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15 Things You Should Stop Being Afraid of Right Now

15 Things You Should Stop Being Afraid of Right Now

Admit it: You’ve spent most of your life coloring inside the lines. You constantly justify your lack of action by blaming your responsibilities. Meanwhile, they’re not really in your way, but thinking they are means you don’t have to do anything about it. You’ve also used the word “should” one too many times, i.e. “I want to do X but I should do Y.” You know, even though Y makes you want to drink bleach.

But now you’re totally disgusted with yourself. You’re fed up. You’re bored. You don’t just want to step outside your comfort zone, you want to put in your 90-day notice and move the eff out – and you want to be a total badass and write your notice in pen.

Congratulations. You’ve just had your Scarlett O’Hara moment. You can finally stop living behind your denial. You can finally stop being afraid. You can finally transform your life.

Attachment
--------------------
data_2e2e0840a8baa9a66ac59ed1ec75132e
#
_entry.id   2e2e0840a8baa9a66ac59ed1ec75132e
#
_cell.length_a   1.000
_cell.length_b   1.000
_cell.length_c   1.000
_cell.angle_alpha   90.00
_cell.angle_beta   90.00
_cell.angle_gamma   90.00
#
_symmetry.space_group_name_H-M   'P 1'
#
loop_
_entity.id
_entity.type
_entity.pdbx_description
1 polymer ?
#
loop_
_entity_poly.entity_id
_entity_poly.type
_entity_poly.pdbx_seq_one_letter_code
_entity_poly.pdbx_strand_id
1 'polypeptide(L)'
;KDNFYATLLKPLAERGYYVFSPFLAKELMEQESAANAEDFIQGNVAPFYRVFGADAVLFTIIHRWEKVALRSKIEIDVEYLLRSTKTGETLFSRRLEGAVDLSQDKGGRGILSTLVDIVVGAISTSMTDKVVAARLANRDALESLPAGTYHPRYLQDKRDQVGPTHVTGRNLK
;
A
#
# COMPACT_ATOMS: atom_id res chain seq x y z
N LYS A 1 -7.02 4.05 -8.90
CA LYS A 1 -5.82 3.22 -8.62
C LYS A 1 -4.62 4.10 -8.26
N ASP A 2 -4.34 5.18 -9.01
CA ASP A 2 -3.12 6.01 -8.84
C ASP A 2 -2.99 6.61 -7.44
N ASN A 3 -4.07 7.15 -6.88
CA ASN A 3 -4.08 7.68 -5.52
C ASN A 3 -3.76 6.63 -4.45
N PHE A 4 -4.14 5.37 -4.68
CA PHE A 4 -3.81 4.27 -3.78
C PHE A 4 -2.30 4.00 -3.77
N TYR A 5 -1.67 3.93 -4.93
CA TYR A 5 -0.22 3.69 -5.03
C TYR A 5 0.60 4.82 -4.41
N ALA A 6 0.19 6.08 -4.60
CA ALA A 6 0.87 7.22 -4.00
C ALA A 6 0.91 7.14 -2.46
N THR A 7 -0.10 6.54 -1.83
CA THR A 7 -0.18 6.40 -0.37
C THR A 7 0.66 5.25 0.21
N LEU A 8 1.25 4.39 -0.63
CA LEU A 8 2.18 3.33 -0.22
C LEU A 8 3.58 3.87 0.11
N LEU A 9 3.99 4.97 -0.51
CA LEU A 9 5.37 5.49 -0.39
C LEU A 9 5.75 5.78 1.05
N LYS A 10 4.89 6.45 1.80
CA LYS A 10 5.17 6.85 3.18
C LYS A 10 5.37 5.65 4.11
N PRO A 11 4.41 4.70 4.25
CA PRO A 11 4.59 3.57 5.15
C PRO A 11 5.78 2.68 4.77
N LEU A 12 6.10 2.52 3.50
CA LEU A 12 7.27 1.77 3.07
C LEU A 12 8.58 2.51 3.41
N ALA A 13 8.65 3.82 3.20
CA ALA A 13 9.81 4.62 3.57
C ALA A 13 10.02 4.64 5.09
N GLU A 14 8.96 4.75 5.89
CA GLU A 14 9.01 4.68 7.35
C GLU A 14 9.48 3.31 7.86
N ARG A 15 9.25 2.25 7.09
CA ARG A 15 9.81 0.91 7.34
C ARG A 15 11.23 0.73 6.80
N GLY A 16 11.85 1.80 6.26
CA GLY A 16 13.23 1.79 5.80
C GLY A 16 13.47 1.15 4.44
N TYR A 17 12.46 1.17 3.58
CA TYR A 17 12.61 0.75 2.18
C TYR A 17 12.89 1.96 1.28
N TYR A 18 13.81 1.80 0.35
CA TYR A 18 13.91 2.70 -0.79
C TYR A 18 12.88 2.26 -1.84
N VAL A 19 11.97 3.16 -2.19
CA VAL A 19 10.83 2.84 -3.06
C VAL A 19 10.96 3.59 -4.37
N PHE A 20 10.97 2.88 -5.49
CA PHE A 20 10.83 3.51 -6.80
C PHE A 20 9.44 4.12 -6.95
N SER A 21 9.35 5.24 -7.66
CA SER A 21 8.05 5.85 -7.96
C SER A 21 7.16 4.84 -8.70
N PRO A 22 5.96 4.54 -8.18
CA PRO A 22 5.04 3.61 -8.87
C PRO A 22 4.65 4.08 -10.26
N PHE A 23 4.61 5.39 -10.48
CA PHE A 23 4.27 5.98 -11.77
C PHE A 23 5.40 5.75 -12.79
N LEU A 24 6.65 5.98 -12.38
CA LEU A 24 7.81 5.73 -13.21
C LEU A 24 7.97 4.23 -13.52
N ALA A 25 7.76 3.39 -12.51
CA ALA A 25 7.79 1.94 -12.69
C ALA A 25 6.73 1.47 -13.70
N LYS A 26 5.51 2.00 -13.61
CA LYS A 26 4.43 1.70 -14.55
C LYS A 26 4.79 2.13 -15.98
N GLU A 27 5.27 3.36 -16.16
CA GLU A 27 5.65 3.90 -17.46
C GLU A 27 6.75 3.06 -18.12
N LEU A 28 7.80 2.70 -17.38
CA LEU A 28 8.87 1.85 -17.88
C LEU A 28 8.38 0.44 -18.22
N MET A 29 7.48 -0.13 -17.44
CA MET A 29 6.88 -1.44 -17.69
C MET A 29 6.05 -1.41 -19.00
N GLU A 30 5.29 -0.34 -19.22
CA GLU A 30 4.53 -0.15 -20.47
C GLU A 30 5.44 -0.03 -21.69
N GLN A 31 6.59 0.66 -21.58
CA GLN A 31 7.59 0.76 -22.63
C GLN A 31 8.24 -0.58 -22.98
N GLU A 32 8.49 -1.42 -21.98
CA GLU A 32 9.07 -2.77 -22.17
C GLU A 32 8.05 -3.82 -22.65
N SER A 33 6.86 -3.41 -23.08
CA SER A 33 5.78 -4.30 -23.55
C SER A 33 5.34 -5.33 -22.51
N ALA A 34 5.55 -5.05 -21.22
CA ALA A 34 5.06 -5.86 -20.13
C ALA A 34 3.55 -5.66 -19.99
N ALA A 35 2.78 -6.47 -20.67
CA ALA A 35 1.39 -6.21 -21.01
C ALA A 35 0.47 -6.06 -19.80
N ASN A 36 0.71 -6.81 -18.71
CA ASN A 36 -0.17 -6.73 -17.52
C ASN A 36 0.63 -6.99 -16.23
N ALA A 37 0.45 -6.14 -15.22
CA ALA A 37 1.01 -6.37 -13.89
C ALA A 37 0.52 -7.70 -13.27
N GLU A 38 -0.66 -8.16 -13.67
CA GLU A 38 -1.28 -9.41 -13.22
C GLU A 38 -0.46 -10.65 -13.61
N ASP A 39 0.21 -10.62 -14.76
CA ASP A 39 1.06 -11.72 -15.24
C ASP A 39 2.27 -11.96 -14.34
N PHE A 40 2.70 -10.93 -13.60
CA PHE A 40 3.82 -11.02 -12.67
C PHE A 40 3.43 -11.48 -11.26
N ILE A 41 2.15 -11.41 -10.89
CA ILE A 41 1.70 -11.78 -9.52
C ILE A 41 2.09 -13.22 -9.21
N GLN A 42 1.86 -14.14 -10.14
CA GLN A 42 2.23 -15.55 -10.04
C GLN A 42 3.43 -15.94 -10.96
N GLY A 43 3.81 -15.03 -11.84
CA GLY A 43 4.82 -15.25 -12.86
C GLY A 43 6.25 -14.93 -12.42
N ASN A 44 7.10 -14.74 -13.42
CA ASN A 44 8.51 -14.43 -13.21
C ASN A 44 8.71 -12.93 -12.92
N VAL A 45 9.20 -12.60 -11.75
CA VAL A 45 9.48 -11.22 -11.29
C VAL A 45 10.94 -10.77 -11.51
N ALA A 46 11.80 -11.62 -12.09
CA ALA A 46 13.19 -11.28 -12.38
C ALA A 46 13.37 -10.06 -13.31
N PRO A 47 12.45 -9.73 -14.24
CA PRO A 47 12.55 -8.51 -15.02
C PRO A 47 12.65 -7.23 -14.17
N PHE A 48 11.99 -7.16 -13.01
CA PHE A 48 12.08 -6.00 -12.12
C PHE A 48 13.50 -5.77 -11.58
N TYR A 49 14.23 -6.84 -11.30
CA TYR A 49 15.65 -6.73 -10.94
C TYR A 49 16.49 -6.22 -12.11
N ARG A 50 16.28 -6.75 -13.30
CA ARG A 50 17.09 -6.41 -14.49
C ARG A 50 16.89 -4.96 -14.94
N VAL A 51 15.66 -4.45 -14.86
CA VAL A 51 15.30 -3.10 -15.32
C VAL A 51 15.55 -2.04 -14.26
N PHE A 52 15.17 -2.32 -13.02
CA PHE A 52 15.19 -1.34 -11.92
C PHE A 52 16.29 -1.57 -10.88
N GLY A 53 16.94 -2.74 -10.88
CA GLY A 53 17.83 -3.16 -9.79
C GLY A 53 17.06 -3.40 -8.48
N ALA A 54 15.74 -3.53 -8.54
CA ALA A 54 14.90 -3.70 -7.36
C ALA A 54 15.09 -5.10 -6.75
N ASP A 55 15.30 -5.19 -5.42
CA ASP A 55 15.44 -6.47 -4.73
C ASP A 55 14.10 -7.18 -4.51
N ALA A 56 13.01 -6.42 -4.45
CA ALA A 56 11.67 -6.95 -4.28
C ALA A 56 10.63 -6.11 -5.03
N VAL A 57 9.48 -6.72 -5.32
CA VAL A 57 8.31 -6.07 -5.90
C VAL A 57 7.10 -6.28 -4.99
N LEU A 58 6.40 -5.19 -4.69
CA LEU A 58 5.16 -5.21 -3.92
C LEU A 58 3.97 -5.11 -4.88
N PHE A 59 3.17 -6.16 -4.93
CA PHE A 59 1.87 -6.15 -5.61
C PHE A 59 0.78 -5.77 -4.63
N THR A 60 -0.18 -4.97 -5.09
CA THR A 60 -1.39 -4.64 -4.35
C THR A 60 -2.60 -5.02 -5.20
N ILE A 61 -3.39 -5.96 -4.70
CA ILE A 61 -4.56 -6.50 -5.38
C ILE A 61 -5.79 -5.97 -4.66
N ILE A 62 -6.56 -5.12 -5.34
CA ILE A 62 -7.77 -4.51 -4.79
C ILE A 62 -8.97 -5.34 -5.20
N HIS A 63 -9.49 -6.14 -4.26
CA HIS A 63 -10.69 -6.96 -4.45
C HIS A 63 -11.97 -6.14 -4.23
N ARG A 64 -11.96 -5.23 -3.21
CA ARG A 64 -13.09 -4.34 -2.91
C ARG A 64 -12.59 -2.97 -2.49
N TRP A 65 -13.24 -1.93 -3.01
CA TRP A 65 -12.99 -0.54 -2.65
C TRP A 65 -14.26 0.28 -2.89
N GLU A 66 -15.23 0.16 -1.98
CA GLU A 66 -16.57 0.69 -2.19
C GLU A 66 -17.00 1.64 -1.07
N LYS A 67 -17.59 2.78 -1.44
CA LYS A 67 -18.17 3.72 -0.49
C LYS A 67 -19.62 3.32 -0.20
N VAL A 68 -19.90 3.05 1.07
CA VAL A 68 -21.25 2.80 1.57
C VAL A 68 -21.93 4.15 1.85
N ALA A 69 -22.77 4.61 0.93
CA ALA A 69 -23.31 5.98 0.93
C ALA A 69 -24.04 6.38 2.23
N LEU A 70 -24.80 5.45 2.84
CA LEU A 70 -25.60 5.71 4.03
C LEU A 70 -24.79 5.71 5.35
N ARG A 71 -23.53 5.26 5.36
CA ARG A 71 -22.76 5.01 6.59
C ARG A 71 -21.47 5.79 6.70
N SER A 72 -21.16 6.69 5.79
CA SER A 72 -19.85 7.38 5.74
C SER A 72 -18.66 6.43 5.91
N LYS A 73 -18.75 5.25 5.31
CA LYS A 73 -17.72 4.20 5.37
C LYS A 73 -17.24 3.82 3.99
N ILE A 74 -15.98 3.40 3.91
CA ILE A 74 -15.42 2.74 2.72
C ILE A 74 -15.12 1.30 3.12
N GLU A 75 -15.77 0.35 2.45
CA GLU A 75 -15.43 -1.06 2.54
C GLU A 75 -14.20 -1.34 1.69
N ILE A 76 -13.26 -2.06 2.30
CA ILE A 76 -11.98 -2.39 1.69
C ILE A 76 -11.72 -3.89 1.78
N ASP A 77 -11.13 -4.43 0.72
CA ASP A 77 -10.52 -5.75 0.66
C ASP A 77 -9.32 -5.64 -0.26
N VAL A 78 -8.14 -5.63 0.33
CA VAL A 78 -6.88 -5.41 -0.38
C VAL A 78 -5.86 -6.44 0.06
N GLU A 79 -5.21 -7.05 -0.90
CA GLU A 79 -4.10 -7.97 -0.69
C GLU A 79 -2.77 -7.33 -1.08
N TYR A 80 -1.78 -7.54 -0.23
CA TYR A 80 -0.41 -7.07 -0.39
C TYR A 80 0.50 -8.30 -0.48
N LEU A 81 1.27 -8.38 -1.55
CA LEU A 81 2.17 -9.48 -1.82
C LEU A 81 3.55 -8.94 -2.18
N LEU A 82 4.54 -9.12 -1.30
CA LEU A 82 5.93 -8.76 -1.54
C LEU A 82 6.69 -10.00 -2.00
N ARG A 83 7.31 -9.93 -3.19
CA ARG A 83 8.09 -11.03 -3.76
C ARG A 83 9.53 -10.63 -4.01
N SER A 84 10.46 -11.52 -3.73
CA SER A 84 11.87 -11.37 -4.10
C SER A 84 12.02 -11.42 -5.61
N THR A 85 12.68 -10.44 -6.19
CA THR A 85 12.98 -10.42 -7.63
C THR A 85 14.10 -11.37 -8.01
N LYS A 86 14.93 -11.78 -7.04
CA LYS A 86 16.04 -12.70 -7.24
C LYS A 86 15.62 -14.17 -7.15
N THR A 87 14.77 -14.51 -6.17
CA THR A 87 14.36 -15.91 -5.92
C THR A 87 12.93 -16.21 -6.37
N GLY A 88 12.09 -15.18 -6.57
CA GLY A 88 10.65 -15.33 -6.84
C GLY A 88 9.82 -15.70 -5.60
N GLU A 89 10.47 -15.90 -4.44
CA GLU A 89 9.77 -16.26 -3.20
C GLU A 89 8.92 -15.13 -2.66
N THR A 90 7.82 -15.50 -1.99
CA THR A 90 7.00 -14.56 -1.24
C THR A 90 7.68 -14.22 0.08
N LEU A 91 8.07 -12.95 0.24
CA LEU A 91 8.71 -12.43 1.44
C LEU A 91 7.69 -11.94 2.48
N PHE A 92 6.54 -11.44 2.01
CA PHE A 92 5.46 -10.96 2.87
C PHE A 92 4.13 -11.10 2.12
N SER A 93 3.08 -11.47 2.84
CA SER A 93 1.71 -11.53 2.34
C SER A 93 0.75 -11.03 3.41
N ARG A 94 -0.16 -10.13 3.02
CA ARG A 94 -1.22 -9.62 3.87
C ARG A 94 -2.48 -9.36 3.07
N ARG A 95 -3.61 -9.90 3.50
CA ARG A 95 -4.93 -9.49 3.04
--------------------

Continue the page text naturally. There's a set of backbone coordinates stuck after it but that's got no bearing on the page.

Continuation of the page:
Here are 15 things you should stop being afraid of. Like, stat. Unless, of course, you enjoy wallowing in regret.

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1. Being Yourself

This is a lot easier said than done, but it’s the most important thing to stop being afraid of. Otherwise, there’s no point in reading the rest of this article. You should be 100 percent who you really are at all times (like Sheldon Cooper, but charming). Think about everyone you admire and why you admire them: It’s not because they’re perfect or because they please others. That’s not why people will admire you either, but first you have to let them see the real you.

2. Standing Up for Yourself (or Others)

In order to have the life you want, you have to stand up for it. Others are going to resist the changes you’re trying to make because that means in turn their dynamic with you will change. You can stop being afraid of this by creating boundaries, stating your case, and not backing down. Tell them to take it or leave it. Trust me: You’ll feel so much lighter when you do!